The new leadership is far from resolving its troubled relationship with Montenegro.


Some Serbians naively believed the problems would end with the departure of Slobodan Milosovic - a view that underestimated Montenegrin desire to distance itself from Serbian policy over the last decade.


When it became evident that Kostunica was not at all flavour of the month in Podgorica, Serbians reacted angrily.


One of the more malicious headlines in the Belgrade press read, "Only Djukanovic and Thaqi (ex- Kosovo Liberation Army commander) do not recognise Kostunica as FRY president".


Resentment against the 600,000 Montenegrins living within Serbia (the same number as live in Montenegro proper) is growing.


Serbians are asking Montenegrins what they really want. They see them holding senior management and directorial positions in Serbia and wonder why, when their own republic is so small, they want to secede at all.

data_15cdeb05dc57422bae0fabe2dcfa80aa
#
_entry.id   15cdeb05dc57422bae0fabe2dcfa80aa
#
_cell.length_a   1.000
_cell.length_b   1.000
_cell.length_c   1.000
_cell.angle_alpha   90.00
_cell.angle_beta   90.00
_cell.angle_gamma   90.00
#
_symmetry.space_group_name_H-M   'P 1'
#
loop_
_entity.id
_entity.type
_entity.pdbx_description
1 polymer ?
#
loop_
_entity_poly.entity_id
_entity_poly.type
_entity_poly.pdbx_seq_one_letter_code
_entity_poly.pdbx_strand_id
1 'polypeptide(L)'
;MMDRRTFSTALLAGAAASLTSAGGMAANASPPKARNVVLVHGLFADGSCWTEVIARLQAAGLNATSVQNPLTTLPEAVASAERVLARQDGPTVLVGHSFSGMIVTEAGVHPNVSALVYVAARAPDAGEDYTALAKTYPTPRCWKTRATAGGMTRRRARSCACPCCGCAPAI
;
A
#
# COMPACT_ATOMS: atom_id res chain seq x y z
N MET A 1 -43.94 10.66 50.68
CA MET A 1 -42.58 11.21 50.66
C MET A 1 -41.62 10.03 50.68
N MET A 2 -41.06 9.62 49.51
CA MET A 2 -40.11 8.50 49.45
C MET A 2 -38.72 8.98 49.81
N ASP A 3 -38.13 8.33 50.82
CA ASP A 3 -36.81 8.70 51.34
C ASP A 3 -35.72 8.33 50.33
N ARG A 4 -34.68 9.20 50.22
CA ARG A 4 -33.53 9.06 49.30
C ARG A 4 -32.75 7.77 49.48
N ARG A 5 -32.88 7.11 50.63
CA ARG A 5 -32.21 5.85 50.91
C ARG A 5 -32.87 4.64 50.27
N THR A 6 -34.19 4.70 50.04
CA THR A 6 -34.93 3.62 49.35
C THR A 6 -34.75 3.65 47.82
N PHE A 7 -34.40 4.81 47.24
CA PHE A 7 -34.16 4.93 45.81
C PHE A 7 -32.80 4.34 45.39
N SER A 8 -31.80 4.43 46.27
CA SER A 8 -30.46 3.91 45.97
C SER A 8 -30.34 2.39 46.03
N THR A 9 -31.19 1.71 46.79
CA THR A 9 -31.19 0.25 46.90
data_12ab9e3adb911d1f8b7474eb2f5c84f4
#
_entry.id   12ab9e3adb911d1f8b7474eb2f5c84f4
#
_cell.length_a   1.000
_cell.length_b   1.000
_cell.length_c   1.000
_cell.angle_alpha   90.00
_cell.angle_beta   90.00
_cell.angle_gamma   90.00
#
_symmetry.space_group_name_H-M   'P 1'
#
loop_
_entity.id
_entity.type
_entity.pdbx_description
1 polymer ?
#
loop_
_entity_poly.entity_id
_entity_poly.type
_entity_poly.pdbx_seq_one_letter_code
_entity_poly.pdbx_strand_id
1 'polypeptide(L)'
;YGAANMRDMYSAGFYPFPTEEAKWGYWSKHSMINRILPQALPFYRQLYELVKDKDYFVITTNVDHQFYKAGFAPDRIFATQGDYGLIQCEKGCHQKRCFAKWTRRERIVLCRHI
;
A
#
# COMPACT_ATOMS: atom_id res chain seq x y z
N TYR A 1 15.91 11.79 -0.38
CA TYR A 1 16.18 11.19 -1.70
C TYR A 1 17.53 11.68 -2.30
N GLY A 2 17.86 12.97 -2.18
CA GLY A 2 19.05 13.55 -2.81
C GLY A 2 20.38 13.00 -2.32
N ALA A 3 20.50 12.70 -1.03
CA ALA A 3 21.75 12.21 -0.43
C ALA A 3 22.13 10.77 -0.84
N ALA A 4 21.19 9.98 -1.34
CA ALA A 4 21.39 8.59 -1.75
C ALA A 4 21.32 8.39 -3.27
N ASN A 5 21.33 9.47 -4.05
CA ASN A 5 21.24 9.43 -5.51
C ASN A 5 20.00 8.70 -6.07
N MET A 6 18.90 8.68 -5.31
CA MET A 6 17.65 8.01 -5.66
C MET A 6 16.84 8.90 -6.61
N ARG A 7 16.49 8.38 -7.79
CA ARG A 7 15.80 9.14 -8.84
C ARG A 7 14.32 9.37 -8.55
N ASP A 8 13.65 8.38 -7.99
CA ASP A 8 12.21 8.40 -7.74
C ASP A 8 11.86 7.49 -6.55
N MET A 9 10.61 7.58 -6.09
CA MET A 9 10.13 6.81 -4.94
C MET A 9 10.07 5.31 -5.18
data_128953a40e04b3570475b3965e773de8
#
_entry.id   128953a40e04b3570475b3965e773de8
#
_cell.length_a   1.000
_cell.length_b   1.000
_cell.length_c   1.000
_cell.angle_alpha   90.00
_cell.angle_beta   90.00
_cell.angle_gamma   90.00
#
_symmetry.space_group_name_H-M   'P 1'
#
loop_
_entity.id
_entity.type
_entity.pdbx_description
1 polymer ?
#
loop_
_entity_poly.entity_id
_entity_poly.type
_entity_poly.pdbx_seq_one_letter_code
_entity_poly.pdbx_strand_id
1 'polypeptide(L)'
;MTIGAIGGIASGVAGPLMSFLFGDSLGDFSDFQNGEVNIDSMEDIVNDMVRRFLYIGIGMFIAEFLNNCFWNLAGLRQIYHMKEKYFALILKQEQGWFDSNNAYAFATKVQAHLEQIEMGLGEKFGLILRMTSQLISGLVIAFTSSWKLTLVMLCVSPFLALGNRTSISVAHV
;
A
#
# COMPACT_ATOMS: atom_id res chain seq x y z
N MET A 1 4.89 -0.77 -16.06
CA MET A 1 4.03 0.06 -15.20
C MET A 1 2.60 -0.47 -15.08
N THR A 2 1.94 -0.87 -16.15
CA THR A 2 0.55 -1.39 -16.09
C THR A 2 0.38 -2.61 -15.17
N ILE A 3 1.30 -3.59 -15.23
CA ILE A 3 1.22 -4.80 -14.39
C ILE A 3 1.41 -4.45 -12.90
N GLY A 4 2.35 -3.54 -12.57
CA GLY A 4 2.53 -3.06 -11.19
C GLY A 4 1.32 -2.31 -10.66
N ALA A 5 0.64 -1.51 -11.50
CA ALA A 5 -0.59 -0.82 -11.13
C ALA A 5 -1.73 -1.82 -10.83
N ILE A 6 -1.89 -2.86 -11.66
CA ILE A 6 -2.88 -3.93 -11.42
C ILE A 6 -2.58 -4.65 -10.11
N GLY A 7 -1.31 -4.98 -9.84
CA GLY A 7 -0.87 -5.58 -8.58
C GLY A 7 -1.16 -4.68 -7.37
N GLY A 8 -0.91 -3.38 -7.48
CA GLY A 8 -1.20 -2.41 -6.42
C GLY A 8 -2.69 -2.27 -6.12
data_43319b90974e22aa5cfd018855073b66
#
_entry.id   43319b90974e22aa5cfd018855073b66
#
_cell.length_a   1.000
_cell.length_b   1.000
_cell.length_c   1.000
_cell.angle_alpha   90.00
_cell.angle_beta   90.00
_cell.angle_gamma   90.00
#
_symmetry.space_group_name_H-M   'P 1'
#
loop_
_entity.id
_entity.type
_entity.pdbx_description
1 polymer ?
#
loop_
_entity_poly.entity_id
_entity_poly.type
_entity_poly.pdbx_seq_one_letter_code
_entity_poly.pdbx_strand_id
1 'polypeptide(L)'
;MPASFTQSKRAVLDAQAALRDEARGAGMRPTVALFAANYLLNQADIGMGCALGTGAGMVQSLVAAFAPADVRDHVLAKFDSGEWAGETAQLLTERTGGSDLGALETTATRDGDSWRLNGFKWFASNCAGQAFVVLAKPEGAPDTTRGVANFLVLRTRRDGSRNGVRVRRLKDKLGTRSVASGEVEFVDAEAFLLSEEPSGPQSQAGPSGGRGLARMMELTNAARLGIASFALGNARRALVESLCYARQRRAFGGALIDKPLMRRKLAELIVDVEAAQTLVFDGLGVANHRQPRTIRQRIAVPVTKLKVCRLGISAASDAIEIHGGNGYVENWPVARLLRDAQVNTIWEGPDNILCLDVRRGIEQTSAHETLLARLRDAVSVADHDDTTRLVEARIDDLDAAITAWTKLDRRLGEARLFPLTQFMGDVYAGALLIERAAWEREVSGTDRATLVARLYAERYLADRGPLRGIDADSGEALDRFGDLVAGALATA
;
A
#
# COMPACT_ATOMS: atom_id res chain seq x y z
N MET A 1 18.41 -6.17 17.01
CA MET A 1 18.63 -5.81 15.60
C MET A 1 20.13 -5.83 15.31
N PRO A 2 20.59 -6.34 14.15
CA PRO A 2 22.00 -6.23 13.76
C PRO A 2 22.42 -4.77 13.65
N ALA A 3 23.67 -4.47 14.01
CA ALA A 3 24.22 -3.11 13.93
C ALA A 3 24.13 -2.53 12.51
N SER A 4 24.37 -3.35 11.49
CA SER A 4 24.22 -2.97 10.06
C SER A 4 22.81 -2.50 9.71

"Everything is different now," said pensioner Milka Cukic, a Montenegrin living in Belgrade. "Serbia does not have the strength for another war, that is our salvation. And we will survive despite being constantly told off and not being served in the shop when our turn comes."


Also feeling the pressure is the large contingent of Montenegrin students who traditionally study at the University of Belgrade. Many Serbians privately voice the opinion that if they feel they want to leave the union, they should pay foreign student's fees.


Serbian Renewal Movement leader Vuk Draskovic described what he called "anti-Montenegrin hysteria" and "Serbian Nazism" appearing on the streets of Belgrade in recent weeks.


As a consequence, more and more Montenegrins in Serbia feel pressured by their neighbours into towing the Serbian line. For many, this recalls the days when Croatia and Bosnia seceded from Yugoslavia.


In some cases, anger and frustration has given way to resignation. "Let them (Montenegro) go," said the newly appointed Yugoslav ambassador to Mexico, Vesna Pesic, at the end of January.


But even at this late stage, some Serbians are hoping that their Montenegrin brothers will come to their senses.


This has been spurred both by a recent EU statement opposing the formation of yet another state in the Balkans and some hope that pro-unionists will win forthcoming elections in Podgorica, in effect shelving the independence issue.